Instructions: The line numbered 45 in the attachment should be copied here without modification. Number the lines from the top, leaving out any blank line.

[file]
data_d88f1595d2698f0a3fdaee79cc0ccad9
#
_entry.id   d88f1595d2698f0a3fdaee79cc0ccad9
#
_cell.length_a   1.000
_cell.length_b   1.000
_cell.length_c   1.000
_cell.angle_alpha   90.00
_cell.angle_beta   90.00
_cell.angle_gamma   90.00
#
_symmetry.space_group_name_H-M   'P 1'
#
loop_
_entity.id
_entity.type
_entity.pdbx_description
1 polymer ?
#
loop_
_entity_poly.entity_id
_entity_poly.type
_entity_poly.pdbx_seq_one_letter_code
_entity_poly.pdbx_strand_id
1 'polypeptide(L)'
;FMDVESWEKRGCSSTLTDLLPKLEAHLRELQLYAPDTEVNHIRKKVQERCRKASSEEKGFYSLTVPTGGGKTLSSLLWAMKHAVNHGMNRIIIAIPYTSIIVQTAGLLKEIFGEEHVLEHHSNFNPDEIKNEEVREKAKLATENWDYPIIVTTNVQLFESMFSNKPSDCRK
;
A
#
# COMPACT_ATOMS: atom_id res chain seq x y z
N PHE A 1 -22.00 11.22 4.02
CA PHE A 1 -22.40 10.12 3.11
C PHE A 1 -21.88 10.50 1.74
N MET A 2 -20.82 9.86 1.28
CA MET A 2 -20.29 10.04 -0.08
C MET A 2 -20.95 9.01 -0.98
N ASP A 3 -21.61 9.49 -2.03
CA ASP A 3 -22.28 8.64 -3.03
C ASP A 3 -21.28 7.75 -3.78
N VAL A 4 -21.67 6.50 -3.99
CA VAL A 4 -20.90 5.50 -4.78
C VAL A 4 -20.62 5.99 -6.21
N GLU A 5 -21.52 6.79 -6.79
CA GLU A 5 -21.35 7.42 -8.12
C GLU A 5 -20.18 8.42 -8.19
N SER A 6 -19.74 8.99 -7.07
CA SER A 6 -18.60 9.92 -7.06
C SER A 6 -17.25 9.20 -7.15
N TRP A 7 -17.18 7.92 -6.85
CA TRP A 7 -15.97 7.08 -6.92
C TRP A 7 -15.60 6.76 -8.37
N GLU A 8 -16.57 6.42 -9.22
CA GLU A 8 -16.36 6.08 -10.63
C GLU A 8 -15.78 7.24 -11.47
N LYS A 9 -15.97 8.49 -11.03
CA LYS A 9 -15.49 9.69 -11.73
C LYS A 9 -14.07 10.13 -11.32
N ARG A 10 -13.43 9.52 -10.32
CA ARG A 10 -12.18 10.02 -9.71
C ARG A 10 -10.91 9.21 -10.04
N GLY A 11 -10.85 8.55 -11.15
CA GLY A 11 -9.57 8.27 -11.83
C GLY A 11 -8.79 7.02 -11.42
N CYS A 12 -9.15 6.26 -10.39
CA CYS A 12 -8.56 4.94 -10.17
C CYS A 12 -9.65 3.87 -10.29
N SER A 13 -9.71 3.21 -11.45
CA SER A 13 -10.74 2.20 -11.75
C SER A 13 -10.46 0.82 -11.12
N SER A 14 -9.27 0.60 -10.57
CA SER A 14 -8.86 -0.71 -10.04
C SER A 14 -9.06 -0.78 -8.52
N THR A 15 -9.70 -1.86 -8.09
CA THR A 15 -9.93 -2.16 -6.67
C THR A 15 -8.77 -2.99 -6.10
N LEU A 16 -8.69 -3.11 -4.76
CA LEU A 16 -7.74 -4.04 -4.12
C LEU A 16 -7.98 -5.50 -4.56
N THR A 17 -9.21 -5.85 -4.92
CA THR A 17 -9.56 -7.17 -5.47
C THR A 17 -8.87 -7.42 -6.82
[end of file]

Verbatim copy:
C GLU A 5 -20.18 8.42 -8.19